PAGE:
Itai Kramer, 33, has been teaching for four years. His take-home pay is NIS 4,500 a month. Y.L., 41, has 15 years of experience, yet her take-home pay is not much higher: NIS 4,860 a month. These figures go to the heart of wage negotiations between the Finance Ministry and the teachers unions. Both sides agree that the new agreement should include a significant raise. But the unions want a 50-percent hike, while the treasury plans to offer 20 to 25 percent.
Data culled by the Teachers Union from the treasury's most recent report on public-sector wages, which covers 2004, shows that teachers' average gross pay is the lowest in the public sector: NIS 7,202 a month, compared to NIS 18,695 for doctors, NIS 13,082 for engineers and NIS 10,237 for social workers. That average is for a teacher with 15 years' experience and a master's degree. The union also says that teachers' pay eroded 18.4 percent over the period from 1995 to 2006.
According to the Association of Secondary School Teachers, most of whose members are not state employees, its members' gross salaries average only NIS 6,000 a month.
Moreover, Education Ministry data shows that 9,000 of the 95,000 public-sector teachers, most of whom teach elementary and junior high school, are on welfare, because their take-home salaries are below the minimum wage of NIS 3,585 a month. These are mainly beginning teachers, whose basic monthly salary is NIS 2,801, but who happen to be ineligible for supplements that would raise their pay above minimum wage.
Kramer said that he decided in advance to teach for only five years, because "I knew that it is impossible to continue for many years with such a ridiculous salary. When young people build their career path, salary is a very significant parameter. My army buddies are jealous of my work [content-wise] ... but if my wife did not earn her private-sector salary - more than twice what I make - I could not afford to continue teaching."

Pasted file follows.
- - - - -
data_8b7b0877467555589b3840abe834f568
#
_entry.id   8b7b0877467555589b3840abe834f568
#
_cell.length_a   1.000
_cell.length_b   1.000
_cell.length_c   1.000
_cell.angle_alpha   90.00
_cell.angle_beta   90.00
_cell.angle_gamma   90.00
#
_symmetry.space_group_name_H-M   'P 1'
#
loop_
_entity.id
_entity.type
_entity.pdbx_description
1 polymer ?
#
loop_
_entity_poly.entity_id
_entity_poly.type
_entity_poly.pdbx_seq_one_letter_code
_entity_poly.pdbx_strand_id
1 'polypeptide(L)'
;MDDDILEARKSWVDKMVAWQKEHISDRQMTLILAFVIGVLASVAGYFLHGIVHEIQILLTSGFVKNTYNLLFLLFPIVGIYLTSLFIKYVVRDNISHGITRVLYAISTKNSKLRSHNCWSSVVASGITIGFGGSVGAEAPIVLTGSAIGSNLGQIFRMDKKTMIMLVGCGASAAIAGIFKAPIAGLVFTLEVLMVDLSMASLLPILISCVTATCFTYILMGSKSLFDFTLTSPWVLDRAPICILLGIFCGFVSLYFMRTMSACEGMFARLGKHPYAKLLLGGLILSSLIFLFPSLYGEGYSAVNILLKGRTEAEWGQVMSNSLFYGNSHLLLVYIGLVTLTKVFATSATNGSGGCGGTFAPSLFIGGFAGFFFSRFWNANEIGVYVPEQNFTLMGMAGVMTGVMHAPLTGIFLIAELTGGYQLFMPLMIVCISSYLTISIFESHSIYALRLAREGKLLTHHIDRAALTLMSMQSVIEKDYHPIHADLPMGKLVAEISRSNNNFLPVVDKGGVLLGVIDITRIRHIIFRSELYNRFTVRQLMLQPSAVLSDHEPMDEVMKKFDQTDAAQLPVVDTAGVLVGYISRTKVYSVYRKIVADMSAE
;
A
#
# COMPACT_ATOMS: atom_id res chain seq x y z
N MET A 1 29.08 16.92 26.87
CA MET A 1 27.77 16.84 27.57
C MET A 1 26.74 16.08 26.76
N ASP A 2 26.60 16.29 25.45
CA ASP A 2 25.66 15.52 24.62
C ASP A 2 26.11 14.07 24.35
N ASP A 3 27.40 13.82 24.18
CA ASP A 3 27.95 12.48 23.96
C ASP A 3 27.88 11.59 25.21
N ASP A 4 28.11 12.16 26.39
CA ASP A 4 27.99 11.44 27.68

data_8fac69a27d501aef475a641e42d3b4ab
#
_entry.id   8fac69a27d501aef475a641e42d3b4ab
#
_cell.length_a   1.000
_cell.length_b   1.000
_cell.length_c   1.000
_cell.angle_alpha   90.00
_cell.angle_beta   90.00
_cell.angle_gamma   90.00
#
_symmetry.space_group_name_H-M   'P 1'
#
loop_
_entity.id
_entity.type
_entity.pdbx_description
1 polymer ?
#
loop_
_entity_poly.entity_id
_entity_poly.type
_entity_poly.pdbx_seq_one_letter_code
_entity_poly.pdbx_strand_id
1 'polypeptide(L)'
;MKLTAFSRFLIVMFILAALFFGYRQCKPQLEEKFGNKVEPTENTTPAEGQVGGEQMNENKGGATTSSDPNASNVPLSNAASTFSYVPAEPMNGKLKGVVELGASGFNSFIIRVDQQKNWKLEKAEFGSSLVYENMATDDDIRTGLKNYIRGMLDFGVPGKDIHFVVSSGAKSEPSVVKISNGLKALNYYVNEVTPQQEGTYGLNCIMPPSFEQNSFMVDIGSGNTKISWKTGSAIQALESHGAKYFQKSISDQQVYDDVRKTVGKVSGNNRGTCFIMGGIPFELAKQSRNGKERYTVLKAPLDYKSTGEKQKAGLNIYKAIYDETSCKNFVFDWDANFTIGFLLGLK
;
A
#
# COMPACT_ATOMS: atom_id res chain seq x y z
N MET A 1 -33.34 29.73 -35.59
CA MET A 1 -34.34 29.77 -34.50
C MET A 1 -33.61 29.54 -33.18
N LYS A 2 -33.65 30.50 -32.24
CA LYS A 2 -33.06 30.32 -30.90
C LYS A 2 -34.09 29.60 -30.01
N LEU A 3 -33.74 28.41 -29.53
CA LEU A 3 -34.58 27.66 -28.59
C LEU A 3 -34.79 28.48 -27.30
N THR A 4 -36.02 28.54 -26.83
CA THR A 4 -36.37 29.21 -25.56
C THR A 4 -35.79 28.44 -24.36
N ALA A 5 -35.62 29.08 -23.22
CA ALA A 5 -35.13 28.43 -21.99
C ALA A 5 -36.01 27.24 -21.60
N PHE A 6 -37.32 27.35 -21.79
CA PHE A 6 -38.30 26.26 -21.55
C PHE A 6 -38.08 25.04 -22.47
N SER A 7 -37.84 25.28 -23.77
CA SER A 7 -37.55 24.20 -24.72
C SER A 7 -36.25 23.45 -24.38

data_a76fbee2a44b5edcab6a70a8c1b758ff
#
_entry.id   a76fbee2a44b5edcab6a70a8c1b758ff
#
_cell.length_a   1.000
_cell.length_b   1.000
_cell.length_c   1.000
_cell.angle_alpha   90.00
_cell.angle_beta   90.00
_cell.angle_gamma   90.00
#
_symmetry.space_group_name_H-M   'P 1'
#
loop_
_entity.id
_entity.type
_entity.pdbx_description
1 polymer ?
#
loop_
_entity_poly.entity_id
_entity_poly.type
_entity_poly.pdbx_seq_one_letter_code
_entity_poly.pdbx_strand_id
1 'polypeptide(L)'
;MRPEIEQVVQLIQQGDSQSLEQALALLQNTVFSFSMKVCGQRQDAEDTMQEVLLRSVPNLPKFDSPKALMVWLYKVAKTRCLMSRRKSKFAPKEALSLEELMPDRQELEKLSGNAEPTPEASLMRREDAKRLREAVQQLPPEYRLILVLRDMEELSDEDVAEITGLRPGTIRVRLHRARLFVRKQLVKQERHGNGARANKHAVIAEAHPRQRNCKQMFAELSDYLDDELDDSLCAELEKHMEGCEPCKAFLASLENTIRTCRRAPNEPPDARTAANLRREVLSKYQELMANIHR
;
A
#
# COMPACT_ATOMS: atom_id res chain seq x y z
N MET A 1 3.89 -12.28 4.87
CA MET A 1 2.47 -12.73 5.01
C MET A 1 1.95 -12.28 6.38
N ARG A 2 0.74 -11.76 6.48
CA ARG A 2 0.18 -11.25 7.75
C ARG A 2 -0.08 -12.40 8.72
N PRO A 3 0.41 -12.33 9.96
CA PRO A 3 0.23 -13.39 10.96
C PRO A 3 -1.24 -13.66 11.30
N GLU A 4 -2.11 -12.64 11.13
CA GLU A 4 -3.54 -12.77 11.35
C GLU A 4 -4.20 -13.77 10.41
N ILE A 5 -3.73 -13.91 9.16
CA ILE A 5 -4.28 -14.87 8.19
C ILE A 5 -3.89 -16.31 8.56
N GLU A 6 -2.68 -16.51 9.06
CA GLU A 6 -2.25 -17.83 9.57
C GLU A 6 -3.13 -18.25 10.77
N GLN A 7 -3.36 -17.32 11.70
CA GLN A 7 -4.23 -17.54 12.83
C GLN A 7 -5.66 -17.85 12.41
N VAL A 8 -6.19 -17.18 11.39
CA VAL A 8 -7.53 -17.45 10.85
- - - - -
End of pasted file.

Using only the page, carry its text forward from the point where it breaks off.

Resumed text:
Low salaries, he added, mean that those who do not quit teaching entirely after a few years take second jobs, which prevent them from giving their all to their students. "All the talk about 'sacred work' is important, but insufficient," he said.
Y.L., who has a bachelor's in science and works in upper-crust north Tel Aviv, said that her monthly salary would not even reach its current NIS 4,860 if she did not also work as a grade coordinator, responsible for social activities, disciplinary problems and other tasks. "The main problem is damage to motivation," she said. "In the teachers room, the dominant mood is that it's simply not worth making an effort for such a sum. The good teachers leave the system, and those who remain prefer to do the minimum."
Y.L. said that she always wanted to be a teacher and "I'm not quitting. But how long can you say you're doing it for the students, out of a sense of mission? It's pathetic.
"The government doesn't understand that if they give teachers more money, the good teachers will stay [and] new ones will join," she added.
The treasury is conditioning any wage increase on reforms of the education system, and the teachers unions have agreed in principle to this, though the specifics remain in dispute. However, the size of the pay raise remains a crucial issue. According to one source involved in the talks, even the 25 percent proposed by the treasury would cost some NIS 4 billion a year. But Association of Secondary School Teachers chairman Ran Erez argued that since one of the proposed reforms is that teachers would teach more hours per week, the treasury proposal "would not change teachers' hourly rate at all."
Want to enjoy 'Zen' reading - with no ads and just the article? Subscribe todaySubscribe now